Aesthetically Pleasing

The previous two posts on Kandinsky might draw the objection that his works do have an order, namely beauty or the indefinable feeling of aesthetic quality. That’s a hard point to argue with, but it doesn’t feel like that to me because there are no limits in these works. There could be more lines, or more circles, or more soft shapes or more hard ones. The figures could be grouped in any number of ways, and it wouldn’t really make any difference. This lack of limit or push back is the defining characteristic of the work. I think that beauty cannot be so described. Beauty is ultimately grounded in the human body—in human bodily beauty, or sexual beauty—so its main feature is a sense of rightness. It is nothing other than a limit, but one that we feel before we see or understand. Geometry has no intrinsic limits; beauty is limitation, but that never bothered anyone—except some abstractionists like Kandinsky.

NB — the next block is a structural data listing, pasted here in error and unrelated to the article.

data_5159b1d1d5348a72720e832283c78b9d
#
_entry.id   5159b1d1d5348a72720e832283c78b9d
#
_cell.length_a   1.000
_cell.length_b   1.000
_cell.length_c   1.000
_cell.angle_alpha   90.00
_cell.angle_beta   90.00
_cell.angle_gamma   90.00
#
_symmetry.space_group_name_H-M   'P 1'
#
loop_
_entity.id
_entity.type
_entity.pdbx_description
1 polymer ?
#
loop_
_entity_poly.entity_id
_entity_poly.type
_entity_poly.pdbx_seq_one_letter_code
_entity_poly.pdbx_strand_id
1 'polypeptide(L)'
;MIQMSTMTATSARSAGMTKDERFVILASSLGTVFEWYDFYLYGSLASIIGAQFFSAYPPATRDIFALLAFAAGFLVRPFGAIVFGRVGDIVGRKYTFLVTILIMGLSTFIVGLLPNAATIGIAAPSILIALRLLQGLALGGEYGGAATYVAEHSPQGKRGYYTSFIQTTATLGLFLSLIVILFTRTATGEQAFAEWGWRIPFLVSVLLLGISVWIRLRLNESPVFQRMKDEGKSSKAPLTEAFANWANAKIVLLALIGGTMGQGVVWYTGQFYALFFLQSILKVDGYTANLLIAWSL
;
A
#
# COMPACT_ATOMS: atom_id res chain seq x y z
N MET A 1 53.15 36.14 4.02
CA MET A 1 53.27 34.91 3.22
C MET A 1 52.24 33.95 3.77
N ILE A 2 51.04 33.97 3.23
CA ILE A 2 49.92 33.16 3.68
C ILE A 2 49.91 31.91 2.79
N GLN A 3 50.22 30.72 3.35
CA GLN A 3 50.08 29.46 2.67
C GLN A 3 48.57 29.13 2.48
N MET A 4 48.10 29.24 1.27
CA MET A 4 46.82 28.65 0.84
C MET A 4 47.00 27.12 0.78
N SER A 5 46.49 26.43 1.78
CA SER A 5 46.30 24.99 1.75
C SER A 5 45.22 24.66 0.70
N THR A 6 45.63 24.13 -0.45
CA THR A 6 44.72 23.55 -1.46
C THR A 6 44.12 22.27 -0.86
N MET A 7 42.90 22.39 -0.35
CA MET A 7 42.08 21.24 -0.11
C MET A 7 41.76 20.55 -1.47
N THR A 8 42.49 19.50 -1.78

Vassily Kandinsky, On White 1923

Vassily Kandinsky, On White 1923

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